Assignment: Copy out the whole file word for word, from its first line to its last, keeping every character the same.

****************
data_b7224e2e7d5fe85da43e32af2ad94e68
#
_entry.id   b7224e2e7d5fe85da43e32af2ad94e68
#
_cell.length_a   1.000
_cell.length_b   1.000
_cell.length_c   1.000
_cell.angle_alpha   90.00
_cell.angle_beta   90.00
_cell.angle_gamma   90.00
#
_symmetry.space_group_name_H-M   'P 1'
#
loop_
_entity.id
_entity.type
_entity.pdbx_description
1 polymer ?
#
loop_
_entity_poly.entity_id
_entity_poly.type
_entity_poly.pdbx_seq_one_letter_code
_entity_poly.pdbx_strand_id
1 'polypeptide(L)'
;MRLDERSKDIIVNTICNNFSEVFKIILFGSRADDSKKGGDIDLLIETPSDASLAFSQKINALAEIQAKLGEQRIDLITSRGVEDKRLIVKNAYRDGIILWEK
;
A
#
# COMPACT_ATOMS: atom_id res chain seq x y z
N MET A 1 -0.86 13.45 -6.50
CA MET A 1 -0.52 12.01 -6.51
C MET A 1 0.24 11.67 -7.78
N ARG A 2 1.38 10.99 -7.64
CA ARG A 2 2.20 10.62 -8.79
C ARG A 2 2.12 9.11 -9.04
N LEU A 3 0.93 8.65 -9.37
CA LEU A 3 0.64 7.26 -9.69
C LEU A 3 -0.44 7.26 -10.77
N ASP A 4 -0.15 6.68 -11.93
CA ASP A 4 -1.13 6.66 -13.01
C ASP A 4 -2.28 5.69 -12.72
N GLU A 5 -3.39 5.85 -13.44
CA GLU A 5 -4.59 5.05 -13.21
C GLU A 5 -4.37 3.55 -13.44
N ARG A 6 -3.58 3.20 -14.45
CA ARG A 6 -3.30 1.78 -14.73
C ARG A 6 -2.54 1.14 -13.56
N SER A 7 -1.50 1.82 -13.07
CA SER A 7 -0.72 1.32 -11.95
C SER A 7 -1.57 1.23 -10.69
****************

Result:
data_b7224e2e7d5fe85da43e32af2ad94e68
#
_entry.id   b7224e2e7d5fe85da43e32af2ad94e68
#
_cell.length_a   1.000
_cell.length_b   1.000
_cell.length_c   1.000
_cell.angle_alpha   90.00
_cell.angle_beta   90.00
_cell.angle_gamma   90.00
#
_symmetry.space_group_name_H-M   'P 1'
#
loop_
_entity.id
_entity.type
_entity.pdbx_description
1 polymer ?
#
loop_
_entity_poly.entity_id
_entity_poly.type
_entity_poly.pdbx_seq_one_letter_code
_entity_poly.pdbx_strand_id
1 'polypeptide(L)'
;MRLDERSKDIIVNTICNNFSEVFKIILFGSRADDSKKGGDIDLLIETPSDASLAFSQKINALAEIQAKLGEQRIDLITSRGVEDKRLIVKNAYRDGIILWEK
;
A
#
# COMPACT_ATOMS: atom_id res chain seq x y z
N MET A 1 -0.86 13.45 -6.50
CA MET A 1 -0.52 12.01 -6.51
C MET A 1 0.24 11.67 -7.78
N ARG A 2 1.38 10.99 -7.64
CA ARG A 2 2.20 10.62 -8.79
C ARG A 2 2.12 9.11 -9.04
N LEU A 3 0.93 8.65 -9.37
CA LEU A 3 0.64 7.26 -9.69
C LEU A 3 -0.44 7.26 -10.77
N ASP A 4 -0.15 6.68 -11.93
CA ASP A 4 -1.13 6.66 -13.01
C ASP A 4 -2.28 5.69 -12.72
N GLU A 5 -3.39 5.85 -13.44
CA GLU A 5 -4.59 5.05 -13.21
C GLU A 5 -4.37 3.55 -13.44
N ARG A 6 -3.58 3.20 -14.45
CA ARG A 6 -3.30 1.78 -14.73
C ARG A 6 -2.54 1.14 -13.56
N SER A 7 -1.50 1.82 -13.07
CA SER A 7 -0.72 1.32 -11.95
C SER A 7 -1.57 1.23 -10.69